mulberry handbags Biologists hike in to learn fate of condor chick after Thomas Fire
Biologists working to recover the critically endangered species monitored the nest from a distance as the Thomas Fire charged toward the Sespe sanctuary.
They used the signal from a small radio transmitter that had been attached to one of the chick’s wings months earlier.
The young bird was the right age, and any day, they expected the chick would take its first flight. But as the fire crept closer, the chick stayed put.
Thenthey lost the signal.
It was mid December andthe Thomas Fire continued to grow. It would be a couple of weeksuntil it was safe enough to hike to the remote area.
“The nest was within the footprint of the fire,” said Joseph Brandt, supervisory wildlife biologist with the Hopper Mountain National Wildlife Refuge.
Even if the chick had flown away, they knew it wouldn’t get too far.
Buy PhotoFlames and smoke billow up as the Thomas Fire burns near Fillmore. (Photo: JUAN CARLO/THE STAR)
“Its first flight from its nest is usually just the distance across a canyon,” Brandt said. “Thenit will scramble and climb its way up to another high point.”
Condors don’t flap their wings much to get around. Instead, theylearn how to harness air currents, which takes time and practice.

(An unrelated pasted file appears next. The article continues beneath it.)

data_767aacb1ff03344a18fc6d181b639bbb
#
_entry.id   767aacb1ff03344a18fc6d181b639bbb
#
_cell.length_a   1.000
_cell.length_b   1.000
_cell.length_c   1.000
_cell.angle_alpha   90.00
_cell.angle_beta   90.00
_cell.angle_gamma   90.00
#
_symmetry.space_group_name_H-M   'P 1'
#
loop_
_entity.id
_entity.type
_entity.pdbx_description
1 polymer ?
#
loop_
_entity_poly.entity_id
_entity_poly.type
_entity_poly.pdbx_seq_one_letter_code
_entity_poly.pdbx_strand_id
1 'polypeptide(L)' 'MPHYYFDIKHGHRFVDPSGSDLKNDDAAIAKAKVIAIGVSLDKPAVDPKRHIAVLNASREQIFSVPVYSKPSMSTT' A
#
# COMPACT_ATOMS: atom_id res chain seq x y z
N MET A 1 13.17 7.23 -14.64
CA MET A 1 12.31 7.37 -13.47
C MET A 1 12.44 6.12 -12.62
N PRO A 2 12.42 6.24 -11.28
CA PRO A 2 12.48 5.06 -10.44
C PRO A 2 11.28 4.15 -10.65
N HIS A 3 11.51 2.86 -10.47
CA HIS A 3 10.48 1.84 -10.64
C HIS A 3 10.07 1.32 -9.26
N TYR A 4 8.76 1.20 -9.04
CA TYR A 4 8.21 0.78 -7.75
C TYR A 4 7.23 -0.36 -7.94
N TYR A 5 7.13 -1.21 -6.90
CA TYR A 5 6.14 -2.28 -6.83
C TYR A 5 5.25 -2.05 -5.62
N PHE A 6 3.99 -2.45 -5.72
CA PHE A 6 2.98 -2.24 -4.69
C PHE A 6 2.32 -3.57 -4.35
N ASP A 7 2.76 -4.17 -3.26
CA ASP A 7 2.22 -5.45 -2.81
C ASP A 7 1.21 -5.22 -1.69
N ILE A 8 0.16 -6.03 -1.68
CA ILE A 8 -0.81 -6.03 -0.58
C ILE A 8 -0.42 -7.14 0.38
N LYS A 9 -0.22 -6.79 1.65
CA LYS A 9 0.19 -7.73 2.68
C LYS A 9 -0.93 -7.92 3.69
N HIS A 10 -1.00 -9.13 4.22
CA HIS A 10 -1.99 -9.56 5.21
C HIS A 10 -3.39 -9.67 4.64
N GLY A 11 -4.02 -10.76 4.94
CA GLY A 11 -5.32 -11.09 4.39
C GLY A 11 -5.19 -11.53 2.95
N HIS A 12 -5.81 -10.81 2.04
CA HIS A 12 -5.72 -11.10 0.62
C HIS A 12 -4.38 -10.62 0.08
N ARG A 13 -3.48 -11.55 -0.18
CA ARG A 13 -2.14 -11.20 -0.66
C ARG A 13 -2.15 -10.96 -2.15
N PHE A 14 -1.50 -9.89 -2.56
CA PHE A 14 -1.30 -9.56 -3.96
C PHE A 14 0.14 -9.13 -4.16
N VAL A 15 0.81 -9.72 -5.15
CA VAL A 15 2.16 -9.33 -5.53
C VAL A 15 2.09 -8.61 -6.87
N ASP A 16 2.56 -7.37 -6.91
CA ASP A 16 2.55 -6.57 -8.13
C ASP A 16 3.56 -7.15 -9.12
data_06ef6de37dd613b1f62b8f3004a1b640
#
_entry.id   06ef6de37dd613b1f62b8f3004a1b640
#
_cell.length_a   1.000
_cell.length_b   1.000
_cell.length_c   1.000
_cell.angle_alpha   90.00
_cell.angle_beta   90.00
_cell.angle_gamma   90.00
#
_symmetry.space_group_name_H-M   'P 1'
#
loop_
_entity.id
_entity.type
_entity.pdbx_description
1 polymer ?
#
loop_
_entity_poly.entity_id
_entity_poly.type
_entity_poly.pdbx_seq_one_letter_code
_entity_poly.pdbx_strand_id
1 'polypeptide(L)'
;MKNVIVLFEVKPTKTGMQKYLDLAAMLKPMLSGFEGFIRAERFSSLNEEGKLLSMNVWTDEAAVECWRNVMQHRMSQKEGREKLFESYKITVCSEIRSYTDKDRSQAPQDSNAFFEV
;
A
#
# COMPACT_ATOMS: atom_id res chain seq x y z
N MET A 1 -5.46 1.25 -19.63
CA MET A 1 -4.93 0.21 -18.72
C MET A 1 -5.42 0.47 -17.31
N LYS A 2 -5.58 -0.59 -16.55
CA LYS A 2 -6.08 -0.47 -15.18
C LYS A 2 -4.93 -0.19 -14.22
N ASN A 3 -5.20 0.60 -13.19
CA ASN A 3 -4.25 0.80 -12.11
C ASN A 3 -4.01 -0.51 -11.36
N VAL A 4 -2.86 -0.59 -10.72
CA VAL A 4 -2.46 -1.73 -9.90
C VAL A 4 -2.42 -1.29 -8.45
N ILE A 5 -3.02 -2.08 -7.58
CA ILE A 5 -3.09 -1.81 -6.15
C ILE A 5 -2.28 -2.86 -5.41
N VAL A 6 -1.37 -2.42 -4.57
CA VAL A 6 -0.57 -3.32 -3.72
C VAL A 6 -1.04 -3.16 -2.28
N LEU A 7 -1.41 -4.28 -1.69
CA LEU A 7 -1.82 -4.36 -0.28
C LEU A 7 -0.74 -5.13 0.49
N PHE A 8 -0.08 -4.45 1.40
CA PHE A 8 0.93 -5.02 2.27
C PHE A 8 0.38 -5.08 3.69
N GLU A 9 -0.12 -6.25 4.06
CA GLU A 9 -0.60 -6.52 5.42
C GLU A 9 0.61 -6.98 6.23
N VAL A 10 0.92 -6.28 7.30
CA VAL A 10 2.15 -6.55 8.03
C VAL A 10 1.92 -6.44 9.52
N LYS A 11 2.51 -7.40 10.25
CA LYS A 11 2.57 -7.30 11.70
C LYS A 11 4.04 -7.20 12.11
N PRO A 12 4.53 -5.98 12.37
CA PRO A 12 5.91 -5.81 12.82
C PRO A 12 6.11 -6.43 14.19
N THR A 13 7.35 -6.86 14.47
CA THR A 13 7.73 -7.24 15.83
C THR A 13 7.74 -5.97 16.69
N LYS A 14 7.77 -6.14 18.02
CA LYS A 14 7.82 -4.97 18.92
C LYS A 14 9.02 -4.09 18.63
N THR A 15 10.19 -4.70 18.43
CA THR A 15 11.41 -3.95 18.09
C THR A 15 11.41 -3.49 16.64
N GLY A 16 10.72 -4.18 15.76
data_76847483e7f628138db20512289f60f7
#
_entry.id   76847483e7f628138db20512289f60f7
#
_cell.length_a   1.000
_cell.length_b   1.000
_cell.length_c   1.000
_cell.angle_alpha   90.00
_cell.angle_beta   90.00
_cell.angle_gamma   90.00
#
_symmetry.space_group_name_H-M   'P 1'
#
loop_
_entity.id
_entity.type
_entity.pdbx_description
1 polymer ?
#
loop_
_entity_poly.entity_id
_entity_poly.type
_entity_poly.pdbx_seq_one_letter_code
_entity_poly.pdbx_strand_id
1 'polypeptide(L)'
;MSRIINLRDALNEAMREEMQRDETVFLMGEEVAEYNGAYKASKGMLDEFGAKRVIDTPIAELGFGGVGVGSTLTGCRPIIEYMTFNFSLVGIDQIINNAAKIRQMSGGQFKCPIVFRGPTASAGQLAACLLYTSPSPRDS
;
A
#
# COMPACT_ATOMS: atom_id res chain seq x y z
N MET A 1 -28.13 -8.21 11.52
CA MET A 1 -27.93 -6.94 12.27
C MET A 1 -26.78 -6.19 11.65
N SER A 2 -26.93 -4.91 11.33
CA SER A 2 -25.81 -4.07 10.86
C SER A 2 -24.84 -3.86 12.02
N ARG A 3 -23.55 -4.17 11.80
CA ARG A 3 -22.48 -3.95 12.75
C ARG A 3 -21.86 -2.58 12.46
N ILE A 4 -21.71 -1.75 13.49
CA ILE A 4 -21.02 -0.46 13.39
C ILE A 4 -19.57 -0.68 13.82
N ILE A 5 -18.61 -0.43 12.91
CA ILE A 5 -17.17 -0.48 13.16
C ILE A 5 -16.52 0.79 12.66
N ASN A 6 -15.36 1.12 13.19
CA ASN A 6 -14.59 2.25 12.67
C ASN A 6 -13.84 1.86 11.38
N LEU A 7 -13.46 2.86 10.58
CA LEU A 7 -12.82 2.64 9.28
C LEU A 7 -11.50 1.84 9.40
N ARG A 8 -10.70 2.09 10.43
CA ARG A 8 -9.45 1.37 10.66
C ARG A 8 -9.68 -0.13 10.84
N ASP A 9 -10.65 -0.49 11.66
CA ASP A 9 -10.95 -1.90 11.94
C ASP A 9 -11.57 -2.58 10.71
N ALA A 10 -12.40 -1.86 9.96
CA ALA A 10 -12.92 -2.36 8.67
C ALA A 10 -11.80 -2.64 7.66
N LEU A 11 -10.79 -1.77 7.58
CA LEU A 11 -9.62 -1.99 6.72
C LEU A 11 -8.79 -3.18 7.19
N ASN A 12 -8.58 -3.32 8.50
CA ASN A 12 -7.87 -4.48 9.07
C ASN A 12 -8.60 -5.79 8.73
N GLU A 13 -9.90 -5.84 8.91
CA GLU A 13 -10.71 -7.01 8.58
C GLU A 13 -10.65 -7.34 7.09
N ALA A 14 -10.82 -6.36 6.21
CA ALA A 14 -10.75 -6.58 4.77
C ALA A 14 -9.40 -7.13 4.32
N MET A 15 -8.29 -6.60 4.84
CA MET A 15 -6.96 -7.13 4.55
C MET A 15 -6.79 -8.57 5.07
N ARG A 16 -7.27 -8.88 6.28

Then, about a week after the signal went dark, Brandt and others got some promising news.
“We were able to pick up a signal, albeit faint, for the chick,” he said.
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‘A very good sign’The signal was normal, not the kind triggered when a chick doesn’t move for 12 hours or longer, indicating a serious injury or death.
On Dec. 22, ateam got permission to get closer to the location and picked up thesignal coming from an area just across the canyon from the nest, Brandt said.
“We were pretty optimistic,” he said. But still, they hadn’t seen the chick.
With the fire still burning, they coordinated with incident commanders and private landowners in the area and got the OK to hike inJan. 2.
California condors No. 206 and No. 513 keep an eye on their chick. (Photo: Contributed/Stephanie Herrera, USFWS)
As they made their way toward the rocky cliff line, they spotted the parents first. The nest had been on the west side, now burned by the fire. The two adult condors were perched on the east side.
“That was a very good sign,” Brandt said.
Before long, they found the chick, too. A colleague fromthe Santa Barbara Zoo was first to spot her dubbed No. 871 perched on the ridge line.
As they watched, the chick stayed in the area, at one pointstretching out herwings in the sun to warm herself. As shedid, they could see some singed feathers.